CAT : The Managers Way

YOU TAKING CAT LIKE A MANAGER?

So the big bad CAT is round the corner. This is it! The ultimate test of your mathematical, communicative and managerial skills!Yes, you read right. CAT does happen to challenge your managerial skills, and if you aren't applying any in the test, chances are that you're performing way below your potential. This note seeks to explain why.

Let's begin with a few examples of what has happened over the years.

1. In 1990, for the first time in its history, CAT did away with time limits for each section. In an unprecedented move, the test asked candidates to decide how much time they wanted to spend on each section, instead of the usual way of pre-decided time limits. A bit like practising cycling all your life only to discover that on the day of the race, one wheel has been removed!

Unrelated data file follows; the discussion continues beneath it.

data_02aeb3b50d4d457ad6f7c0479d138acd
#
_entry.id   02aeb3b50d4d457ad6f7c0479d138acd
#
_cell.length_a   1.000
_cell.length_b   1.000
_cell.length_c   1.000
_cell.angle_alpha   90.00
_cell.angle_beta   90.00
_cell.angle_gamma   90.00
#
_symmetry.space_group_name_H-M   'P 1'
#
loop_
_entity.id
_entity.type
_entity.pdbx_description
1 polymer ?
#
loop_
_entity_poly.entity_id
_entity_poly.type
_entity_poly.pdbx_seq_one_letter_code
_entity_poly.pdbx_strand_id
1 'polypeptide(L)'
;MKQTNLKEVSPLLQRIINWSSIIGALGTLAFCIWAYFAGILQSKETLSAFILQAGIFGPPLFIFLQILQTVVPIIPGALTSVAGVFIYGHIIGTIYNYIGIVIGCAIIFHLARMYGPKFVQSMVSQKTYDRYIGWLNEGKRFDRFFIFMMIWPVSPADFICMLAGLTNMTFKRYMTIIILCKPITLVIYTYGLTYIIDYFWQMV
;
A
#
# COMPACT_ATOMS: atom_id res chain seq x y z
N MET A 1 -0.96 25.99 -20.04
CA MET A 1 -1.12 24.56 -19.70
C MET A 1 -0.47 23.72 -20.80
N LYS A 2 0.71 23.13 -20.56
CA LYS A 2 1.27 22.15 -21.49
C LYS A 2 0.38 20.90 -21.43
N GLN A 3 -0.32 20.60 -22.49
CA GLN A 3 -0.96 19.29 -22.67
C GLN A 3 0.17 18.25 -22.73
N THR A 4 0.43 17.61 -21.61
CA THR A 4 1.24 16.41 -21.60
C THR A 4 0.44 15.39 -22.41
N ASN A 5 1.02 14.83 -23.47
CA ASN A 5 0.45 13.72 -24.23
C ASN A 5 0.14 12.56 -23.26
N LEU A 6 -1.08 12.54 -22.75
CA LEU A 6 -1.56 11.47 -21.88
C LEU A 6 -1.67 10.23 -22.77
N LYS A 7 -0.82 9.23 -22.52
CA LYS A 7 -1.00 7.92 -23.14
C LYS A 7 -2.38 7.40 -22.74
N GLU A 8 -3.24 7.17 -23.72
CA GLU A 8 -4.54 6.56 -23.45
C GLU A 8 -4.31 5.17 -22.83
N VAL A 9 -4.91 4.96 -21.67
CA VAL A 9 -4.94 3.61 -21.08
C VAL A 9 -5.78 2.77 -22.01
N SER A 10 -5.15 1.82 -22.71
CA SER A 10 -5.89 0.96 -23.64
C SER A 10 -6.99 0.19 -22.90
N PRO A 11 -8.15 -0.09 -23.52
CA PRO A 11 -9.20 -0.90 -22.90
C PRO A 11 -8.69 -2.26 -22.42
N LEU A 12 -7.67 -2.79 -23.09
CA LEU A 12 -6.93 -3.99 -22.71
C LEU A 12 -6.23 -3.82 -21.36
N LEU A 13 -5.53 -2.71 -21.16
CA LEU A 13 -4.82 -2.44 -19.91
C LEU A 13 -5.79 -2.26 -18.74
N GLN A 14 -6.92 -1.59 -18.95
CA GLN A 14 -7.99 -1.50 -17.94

2. In 1996 and 1997, there was a one-hour time-limit imposed on the communication and the maths parts. You had to do RC/VA in the first hour, and the PS/DI in the next. Those who followed unequal time distribution had to forego the liberty of self-timing: harder to adjust than you think!

3. In 1999, CAT moved from being a four section test to a three section one. VA and RC seemed to be have been clubbed. People happily assumed that the second section would be PS and the third, DI/DS. They didn't realise that towards the end of the third section, there were 24 questions related to syllogisms (the ones you would learn in verbal reasoning). These were sitters, but unfortunately, by the time most people got to this part of the test, it was too late. They had missed out on sitting ducks.

4. The following year saw the same pattern, except that the difficulty level of the test went up a few notches,and that took most by surprise. Mid-way through the test, many people gave up, since things were just not going as planned: only to come out of the hall and realise that it was tough for everybody. They, of course, had a full year to regret. Those who decided to carry on nonetheless, won.